Search for Snickerdoodles

So, I don’t know what happened in the time since we started this blog, but it’s been insanely difficult lately to find newspaper recipes online that don’t cost money for archive fees. I found a whopping two results when I searched for news about “snickerdoodle recipes.” Two. On Google.

This article contained a recipe for snickerdoodles bar cookies instead of regular cookies, but I liked the woman’s frugal food budget.

Thank goodness for the Atlanta Journal-Constitution, which not only had a snickerdoodle recipe, but a recipe submitted by someone local. Huzzah!

Snickerdoodles

1/2 cup (1 stick) butter, room temperature
1 1/2 cups plus 2 tablespoons granulated sugar, divided
2 eggs
1 teaspoon vanilla extract
2 3/4 cups all-purpose flour
1 1/4 teaspoon cream of tartar
1/2 teaspoon baking soda
1/4 teaspoon salt
2 1/2 teaspoons cinnamon

1. Preheat oven to 400 degrees. (I actually had to lower it to 375 and move my cookies up from the center rack because the bottoms kept burning…)

2. In a mixing bowl, beat butter and 1 1/2 cups sugar until fluffy.

3. Beat in eggs one at a time. Add vanilla.

4. In a small bowl, combine the flour, cream of tartar, baking soda and salt. Beat into butter mixture.

5. In a small bowl, combine remaining 2 tablespoons sugar with the cinnamon. Roll cookie dough into 1-inch balls, then roll in cinnamon sugar.

6. Place 2 inches apart on ungreased cookie sheets and bake for 9 to 10 minutes, until cookies are crackled but no longer gooey in the center (do not let the edges brown). (I cooked them about 7 minutes at 400. When I lowered the temperature, it was about 9 to 10 minutes, but they still burned on the edges)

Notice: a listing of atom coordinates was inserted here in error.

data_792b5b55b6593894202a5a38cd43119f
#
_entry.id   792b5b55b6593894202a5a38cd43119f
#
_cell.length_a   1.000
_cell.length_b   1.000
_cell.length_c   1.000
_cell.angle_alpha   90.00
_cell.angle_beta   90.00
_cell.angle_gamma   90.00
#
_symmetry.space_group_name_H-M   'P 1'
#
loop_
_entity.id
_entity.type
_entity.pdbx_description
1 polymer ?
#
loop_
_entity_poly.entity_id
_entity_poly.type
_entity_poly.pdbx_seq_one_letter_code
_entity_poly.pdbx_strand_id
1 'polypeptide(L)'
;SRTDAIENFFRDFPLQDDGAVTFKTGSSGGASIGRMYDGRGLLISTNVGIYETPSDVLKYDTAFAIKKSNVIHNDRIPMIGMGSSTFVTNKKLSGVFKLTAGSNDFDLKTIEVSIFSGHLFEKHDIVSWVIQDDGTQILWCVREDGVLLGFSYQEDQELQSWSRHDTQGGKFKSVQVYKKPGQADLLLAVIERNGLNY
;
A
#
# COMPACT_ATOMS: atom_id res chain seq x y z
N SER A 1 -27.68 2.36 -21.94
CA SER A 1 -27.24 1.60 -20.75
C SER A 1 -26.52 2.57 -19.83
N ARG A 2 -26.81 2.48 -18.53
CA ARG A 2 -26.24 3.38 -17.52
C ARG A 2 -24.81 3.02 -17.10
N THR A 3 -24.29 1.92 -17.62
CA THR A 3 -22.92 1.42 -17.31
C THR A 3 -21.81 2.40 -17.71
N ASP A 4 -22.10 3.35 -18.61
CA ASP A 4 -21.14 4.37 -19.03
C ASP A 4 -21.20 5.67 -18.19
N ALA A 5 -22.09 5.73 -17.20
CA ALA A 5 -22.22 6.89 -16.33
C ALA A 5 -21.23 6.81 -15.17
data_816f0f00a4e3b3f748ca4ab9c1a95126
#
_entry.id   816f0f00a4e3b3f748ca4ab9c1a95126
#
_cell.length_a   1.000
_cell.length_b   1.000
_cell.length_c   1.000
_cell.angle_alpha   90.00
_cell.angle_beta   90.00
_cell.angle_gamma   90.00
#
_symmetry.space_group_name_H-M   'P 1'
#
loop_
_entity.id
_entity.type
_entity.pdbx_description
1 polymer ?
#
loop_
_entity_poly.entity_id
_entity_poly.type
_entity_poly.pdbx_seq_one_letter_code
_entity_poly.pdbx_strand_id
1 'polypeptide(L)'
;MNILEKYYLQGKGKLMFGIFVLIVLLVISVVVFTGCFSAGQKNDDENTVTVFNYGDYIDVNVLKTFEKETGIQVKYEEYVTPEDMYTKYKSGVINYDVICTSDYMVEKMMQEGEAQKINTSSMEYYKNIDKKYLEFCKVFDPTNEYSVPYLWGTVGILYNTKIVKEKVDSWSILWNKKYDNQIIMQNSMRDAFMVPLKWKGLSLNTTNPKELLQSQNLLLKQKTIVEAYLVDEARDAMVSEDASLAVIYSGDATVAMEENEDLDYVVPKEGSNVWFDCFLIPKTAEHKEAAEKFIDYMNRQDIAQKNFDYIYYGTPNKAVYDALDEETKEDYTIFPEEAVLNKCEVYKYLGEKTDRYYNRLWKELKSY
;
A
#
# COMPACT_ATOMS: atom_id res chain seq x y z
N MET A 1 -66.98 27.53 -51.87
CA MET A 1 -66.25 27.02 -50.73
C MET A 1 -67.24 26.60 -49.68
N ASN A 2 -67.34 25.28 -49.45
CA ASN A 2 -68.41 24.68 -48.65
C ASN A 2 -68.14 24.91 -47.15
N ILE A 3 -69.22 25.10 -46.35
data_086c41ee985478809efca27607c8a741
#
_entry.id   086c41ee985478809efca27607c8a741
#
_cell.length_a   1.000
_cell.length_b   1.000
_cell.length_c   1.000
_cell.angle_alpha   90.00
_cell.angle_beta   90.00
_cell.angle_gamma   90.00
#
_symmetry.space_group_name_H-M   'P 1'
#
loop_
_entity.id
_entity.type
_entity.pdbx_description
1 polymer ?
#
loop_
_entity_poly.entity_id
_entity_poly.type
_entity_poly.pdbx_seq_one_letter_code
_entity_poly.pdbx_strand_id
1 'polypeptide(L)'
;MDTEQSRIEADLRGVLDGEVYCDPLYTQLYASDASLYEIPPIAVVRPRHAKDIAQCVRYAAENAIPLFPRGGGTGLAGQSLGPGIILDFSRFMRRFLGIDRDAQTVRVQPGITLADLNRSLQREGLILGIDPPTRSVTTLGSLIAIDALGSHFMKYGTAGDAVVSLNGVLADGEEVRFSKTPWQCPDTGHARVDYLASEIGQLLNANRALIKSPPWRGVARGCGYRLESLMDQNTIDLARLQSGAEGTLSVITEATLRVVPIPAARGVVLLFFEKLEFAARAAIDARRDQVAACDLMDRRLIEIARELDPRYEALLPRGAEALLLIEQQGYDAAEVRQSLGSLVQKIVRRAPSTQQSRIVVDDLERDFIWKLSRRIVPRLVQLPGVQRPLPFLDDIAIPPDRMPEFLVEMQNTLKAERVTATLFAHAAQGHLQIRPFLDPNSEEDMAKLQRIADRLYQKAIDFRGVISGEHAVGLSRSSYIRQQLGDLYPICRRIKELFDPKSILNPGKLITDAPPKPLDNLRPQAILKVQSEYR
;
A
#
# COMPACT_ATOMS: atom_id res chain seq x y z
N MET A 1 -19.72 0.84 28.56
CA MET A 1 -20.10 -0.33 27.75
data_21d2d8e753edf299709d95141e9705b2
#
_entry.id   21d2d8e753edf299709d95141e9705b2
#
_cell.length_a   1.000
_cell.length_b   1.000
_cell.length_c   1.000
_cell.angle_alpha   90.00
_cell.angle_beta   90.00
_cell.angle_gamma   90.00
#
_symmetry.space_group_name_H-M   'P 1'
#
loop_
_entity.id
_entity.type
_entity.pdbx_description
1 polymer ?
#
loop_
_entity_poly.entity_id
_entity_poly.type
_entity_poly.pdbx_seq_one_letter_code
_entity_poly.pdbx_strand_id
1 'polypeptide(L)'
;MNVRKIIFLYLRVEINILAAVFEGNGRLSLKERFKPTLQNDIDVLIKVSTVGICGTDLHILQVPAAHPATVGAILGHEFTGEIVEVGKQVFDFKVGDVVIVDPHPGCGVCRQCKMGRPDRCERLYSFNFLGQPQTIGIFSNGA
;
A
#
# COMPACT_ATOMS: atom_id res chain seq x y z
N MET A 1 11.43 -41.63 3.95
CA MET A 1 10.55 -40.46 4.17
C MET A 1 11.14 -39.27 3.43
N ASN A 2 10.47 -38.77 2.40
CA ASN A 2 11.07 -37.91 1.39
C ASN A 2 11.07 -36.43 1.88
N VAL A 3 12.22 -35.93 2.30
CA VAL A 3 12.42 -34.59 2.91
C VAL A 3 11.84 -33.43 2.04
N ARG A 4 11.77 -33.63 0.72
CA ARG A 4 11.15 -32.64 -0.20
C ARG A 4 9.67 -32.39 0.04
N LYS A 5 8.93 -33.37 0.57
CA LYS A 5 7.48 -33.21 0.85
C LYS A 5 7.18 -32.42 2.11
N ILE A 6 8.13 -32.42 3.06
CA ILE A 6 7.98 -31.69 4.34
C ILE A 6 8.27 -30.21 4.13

7. Transfer cookies to wire cooling racks with a metal spatula.

((Photos will go here once I figure out why I cannot upload anything to my laptop 😦 Suffice to say, the cookies looked burnt. :-P))

This recipe venture (and semi-failure) kind of illustrated why I see many people in the online cooking/baking community turning to blogs instead of newspapers. I feel like I could have gotten a much better and thoroughly tested recipe had I gone to a cooking site where many users rate their experiences.

I guess it’s a little like techie folks mocking newspapers and TV stations for their laughable, out-of-date coverage of technological advances. There’s no way, even when papers draw their recipes from new books and even some bloggers, that newspapers can stay up on all the newest and greatest recipes.

Mark Bittman seems on top of things, of course. And one local notable exception? Seattle Times’ and NPR’s food writer Nancy Leson is on it. She blogs, she tweets, and she seems pretty savvy to trends and new ideas.

Are newspaper test kitchens still running after the most recent wave of cuts to the industry? I’m hoping to get in touch with folks in Seattle and Detroit to find out. Do you have any ideas?

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Published in: on December 6, 2009 at 10:05 am  Leave a Comment  
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